This piece has been updated
When Chilean President Sebastián Piñera went on television to extend the country’s state of emergency on Sunday, he was surrounded by military figures – trying to convey a message of strength and unity amid massive protests and violence in the streets. Inevitably, comparisons with Chile’s dark military past flooded the Internet.
Only two weeks before, Ecuadorians had witnessed a similar scene. As demonstrations against a multi-billion dollar austerity program spiraled out of control, President Lenín Moreno appeared surrounded by his generals to impose a nationwide state of emergency. In both countries, the army was deployed to the largest cities with a broad mandate to re-establish order.
Latin America used to be known as the land of the military junta. It is now at risk of becoming the land of militarized democracies.
The scenes from Ecuador and Chile are a warning that democratically elected governments throughout the region, facing rising domestic unrest, are relying on the military to survive. If history is any guide, this does not end well.
Social unrest has spread throughout Latin America in the past several years. The relatively quiescent period that prevailed during the era of the latest commodity boom, which spanned from the mid-2000s to the mid-2010s, has come to an end. As governments confront the need to reduce spending, often to pay for the debt left behind by populist governments, they have targeted vulnerable sectors. Unable to deliver high economic growth, governments are disappointing the middle class. In response, vulnerable and middle-class sectors decide to protest. Some of these protests have resulted in violence.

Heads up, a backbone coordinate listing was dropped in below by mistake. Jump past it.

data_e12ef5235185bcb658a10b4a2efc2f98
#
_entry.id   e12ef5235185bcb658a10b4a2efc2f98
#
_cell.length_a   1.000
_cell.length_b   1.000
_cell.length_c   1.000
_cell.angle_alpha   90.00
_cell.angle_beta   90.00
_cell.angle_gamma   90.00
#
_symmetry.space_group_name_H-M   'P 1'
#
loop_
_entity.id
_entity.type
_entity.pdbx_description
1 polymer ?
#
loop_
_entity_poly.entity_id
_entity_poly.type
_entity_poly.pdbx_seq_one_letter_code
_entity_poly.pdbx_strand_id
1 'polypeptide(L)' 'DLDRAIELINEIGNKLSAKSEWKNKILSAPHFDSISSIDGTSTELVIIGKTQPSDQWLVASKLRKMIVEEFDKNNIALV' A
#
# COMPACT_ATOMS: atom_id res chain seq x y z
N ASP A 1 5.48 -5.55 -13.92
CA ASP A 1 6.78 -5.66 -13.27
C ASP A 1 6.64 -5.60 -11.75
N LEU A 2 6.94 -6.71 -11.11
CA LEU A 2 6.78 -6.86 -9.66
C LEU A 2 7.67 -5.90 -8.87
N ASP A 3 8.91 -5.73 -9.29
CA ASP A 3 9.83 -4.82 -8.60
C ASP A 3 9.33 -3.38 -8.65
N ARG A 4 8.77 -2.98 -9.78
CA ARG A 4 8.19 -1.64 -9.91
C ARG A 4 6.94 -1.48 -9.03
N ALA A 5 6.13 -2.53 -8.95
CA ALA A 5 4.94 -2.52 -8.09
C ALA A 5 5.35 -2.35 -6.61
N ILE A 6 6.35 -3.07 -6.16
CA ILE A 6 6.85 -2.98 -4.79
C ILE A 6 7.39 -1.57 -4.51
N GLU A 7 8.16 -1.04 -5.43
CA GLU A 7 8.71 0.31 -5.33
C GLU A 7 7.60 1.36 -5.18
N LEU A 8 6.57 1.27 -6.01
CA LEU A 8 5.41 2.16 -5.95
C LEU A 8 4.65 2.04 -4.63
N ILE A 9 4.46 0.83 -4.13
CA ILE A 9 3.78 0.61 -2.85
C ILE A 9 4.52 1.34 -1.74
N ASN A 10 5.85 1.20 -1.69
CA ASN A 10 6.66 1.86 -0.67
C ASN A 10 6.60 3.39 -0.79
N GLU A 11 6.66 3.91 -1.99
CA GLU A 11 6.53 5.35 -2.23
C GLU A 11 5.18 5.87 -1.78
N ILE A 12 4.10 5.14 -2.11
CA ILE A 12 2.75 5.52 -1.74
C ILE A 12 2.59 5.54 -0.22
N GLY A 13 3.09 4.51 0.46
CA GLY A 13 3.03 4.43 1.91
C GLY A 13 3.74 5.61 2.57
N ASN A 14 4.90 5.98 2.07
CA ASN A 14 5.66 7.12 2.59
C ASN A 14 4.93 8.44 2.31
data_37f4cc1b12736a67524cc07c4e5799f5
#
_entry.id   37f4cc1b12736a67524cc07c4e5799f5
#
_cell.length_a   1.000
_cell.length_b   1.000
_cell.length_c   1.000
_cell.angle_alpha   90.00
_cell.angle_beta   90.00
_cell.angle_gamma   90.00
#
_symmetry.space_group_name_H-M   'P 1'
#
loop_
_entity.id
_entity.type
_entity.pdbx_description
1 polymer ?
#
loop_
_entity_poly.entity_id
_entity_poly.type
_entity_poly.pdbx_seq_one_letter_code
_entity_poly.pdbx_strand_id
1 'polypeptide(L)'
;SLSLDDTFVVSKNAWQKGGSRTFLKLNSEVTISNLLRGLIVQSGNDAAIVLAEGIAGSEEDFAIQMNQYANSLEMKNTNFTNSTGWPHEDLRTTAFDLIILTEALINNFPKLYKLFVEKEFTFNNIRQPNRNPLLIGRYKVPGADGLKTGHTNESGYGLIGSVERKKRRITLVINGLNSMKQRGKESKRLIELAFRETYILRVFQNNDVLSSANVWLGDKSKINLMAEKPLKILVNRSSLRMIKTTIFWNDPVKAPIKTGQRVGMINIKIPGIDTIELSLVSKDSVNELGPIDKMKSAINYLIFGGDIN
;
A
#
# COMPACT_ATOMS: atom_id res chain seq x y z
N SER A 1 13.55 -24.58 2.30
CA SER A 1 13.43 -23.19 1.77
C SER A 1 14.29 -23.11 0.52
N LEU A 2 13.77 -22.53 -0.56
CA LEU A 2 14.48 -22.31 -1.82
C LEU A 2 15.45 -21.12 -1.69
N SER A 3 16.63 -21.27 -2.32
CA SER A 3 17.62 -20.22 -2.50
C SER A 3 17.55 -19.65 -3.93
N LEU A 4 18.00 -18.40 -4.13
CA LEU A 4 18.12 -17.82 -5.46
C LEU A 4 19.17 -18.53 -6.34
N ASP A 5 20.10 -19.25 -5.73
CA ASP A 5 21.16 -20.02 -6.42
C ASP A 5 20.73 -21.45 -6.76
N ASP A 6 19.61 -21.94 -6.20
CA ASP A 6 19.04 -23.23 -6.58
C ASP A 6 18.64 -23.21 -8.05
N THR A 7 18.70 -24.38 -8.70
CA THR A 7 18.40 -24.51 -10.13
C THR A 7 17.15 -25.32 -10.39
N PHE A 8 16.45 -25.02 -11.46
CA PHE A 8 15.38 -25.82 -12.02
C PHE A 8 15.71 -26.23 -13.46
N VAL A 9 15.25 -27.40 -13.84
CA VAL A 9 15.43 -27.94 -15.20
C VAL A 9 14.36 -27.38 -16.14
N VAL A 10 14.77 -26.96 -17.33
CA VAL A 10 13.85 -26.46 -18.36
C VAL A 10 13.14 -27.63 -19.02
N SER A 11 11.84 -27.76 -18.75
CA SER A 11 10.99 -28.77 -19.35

To meet this unrest, governments have decided to rely on the military and intelligence agencies. In Ecuador and Chile, security forces used brute force against protesters – with some videos of abuses going viral online. In Brazil, protests surrounding the Amazon fires prompted President Jair Bolsonaro to turn even more openly to the military for support; under Bolsonaro, the generals have gained a level of power in government unprecedented since the country’s return of democracy. In Bolivia, President Evo Morales just called on the military to respond to protests surrounding irregularities in the recent elections, arguing, as if he had never lived in his own country, that “the armed forces unite all Bolivians.” Militarized responses by governments are generating casualties and exacerbating polarization.
Democracies are supposed to limit the powers of the military. This is especially important when there is a long history of military intervention in politics, as is the case in Latin America. But what we are seeing is that when democratic governments feel threatened, they are tempted to expand the powers of the military. In Mexico, the ongoing drug war prompted Congress, controlled by the ruling party, to approve a new National Guard composed largely of soldiers almost unanimously.
Empowering the military is worrisome, even when most citizens support the idea. Governments end up being indebted to generals. Generals get too used to certifying or setting policies. Policies become too focused on the need to maximize security. And security is conceptualized mostly in terms of repression.